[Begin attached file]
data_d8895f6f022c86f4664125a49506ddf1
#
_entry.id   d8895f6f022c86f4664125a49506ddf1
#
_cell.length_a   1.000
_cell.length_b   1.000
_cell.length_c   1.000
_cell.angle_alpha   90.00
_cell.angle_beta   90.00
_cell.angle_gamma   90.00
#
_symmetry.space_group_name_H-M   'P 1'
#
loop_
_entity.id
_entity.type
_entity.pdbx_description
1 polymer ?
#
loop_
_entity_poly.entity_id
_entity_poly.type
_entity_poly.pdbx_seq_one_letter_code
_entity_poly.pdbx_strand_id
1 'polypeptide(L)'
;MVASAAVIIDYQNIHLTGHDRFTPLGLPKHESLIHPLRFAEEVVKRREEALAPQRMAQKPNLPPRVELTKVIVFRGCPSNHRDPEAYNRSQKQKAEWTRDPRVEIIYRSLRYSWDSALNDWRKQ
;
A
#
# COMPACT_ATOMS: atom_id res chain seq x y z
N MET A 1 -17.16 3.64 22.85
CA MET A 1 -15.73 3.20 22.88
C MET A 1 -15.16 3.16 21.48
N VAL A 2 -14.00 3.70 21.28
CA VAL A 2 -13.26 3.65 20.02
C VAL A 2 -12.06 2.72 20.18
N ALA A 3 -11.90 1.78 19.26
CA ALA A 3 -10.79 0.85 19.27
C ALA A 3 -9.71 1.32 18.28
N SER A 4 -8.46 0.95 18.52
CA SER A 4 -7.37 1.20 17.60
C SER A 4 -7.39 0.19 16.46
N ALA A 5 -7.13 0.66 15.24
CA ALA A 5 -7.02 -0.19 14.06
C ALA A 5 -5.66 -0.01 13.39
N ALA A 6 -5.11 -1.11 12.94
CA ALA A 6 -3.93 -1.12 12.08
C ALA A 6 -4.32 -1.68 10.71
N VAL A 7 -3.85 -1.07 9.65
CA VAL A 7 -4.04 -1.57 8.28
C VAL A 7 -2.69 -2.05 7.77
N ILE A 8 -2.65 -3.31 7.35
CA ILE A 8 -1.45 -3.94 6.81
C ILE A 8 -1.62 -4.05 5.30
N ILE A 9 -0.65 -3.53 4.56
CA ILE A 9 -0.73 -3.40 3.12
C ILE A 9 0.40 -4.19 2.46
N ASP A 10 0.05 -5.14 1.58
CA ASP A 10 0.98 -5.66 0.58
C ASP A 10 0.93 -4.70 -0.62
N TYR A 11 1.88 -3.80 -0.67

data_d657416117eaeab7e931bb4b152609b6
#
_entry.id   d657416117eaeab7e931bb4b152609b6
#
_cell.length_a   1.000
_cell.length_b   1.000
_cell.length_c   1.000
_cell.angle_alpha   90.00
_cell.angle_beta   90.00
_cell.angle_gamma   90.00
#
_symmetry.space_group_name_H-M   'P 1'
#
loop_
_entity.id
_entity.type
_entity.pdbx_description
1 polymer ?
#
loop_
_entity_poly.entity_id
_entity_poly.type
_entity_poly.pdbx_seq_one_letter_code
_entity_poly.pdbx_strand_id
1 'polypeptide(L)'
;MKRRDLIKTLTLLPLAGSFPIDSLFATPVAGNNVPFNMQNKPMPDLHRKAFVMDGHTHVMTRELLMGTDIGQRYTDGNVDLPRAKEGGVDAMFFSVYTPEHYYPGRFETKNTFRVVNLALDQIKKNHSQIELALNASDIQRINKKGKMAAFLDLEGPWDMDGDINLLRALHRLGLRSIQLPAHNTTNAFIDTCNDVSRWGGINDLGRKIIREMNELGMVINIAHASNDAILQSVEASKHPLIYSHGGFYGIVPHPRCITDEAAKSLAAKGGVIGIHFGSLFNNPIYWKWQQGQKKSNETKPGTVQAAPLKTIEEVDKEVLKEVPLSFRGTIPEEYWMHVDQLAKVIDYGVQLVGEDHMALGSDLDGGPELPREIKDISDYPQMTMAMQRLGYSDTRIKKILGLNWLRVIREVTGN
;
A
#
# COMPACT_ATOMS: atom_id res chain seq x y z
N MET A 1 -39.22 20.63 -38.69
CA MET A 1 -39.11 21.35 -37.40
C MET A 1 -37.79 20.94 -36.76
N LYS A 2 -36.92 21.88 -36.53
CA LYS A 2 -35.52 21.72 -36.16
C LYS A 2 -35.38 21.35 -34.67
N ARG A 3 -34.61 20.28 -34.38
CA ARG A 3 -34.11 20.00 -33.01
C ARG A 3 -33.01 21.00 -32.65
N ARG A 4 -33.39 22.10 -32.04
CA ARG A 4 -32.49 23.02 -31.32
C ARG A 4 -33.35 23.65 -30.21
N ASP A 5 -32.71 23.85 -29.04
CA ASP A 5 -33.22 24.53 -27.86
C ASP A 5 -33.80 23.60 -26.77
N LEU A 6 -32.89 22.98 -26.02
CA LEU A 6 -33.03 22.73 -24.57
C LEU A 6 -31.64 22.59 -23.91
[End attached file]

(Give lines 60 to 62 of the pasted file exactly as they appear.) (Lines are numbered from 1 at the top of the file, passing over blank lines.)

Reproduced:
C ASP A 10 0.93 -4.70 -0.62
N TYR A 11 1.88 -3.80 -0.67

data_d657416117eaeab7e931bb4b152609b6